cover image Divine Comedy

Divine Comedy

Gregory Blake Smith. Simon & Schuster, $20 (272pp) ISBN 978-0-671-78854-4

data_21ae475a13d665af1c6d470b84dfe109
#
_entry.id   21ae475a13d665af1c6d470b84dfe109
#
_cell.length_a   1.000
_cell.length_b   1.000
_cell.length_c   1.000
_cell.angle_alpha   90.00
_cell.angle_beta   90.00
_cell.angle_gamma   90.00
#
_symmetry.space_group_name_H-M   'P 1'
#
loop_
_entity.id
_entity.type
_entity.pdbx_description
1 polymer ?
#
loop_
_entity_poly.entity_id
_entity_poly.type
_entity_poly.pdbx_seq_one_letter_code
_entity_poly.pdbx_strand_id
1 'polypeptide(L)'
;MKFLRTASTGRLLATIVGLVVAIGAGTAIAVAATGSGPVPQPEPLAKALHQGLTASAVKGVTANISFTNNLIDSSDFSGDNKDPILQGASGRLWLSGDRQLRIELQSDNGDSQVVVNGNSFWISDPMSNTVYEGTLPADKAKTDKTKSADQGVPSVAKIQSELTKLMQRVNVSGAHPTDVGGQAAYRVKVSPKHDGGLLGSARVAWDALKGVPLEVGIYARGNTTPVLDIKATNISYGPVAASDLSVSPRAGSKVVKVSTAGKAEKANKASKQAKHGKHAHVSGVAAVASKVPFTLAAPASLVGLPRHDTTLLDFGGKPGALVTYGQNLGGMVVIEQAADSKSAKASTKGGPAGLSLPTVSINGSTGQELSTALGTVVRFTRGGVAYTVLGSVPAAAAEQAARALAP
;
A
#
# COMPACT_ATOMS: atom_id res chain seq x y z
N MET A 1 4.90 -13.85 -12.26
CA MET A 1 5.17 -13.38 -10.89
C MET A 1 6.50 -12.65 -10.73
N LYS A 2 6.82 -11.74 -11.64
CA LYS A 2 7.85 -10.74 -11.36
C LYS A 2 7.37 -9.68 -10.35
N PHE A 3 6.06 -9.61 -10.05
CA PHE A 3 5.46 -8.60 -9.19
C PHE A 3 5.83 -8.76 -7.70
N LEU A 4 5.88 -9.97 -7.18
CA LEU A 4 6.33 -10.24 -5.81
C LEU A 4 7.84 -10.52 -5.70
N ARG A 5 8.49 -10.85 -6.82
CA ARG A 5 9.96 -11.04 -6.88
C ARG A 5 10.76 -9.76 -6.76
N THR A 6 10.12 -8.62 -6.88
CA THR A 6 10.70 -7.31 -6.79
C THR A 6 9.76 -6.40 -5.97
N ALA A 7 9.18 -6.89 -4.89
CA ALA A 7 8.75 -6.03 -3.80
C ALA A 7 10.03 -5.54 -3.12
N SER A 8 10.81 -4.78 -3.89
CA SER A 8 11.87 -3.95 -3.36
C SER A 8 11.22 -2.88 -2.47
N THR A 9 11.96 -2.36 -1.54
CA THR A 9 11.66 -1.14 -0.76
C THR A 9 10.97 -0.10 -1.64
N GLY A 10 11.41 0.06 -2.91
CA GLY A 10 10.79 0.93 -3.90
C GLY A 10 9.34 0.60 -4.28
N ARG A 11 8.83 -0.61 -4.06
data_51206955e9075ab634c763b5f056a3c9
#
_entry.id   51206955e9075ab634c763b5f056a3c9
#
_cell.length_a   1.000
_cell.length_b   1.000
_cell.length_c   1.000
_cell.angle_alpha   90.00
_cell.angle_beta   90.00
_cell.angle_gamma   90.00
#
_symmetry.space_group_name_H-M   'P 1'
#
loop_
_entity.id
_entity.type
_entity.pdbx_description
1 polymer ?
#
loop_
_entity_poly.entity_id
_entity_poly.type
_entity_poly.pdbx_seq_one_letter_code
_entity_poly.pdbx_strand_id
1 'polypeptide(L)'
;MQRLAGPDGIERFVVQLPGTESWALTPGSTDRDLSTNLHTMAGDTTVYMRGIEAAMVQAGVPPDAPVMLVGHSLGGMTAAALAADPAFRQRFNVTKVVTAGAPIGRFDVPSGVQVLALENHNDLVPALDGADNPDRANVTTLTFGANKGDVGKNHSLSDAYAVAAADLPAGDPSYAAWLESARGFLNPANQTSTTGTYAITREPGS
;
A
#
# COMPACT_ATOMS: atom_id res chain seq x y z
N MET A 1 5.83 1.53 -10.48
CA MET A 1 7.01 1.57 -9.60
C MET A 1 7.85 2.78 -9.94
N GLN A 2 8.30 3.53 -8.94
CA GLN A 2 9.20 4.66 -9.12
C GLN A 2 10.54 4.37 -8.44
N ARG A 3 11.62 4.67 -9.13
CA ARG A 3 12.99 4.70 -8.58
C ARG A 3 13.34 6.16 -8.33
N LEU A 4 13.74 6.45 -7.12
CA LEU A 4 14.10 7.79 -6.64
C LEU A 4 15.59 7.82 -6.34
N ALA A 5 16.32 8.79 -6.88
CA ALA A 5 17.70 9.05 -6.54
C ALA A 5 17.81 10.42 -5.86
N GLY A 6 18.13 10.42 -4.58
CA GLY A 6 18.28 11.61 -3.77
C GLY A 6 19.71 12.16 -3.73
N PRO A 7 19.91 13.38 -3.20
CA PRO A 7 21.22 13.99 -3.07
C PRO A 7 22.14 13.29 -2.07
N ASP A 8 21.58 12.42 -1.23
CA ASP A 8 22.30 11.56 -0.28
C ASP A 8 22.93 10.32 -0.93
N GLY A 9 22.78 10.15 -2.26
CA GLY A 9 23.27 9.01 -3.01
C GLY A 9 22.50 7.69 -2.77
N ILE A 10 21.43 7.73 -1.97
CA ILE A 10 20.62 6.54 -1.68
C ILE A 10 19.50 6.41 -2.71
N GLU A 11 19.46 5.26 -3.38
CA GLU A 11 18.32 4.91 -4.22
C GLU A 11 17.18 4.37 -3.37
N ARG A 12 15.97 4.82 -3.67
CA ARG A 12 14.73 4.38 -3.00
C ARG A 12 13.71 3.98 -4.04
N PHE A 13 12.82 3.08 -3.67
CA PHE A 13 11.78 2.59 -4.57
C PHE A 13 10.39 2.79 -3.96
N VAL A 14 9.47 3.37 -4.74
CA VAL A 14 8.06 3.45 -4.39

Subtle this novel is not. As his title makes clear, Smith ( The Devil in the Dooryard ) doesn't hesitate to invoke the immortals, deploying them for a crude send-up of the schizoid American sexuality typified by the so-called madonna/whore syndrome. John Venner, a divinity professor nel mezzo del cammin di nostra vita , lusts after a beautiful young woman raised by Shakers and known as Sister Sabbathday, while his ex-wife, a gifted theologian named Sally, dubs herself Medusa and forms a flamboyant rock trio called the Gorgons. Obviously, one turns out to be pure and one corrupt. Unduly impressed with his own wit, Smith underestimates the reader's. For example, he has Venner serve spaghetti alla puttanesca to aged Shakers, then kills the joke with excessive explanation: ``It appears by the gaga look on Sister Chastity's face that Spaghetti the Way the Whores Make It has not heretofore been a regular item on the . . . menu.'' In case the significance of the protagonist's name escapes the reader, Smith creates an adjectival form for it: Vennereal. And there should be a special circle somewhere in Dante's underworld for anyone with literary pretensions who writes a sentence as clumsy as this: ``She crosses to the corner of where the BB gun I use to shoot at the Body-Rite Fitness Club out my window is leaning against the wall.'' (Sept.)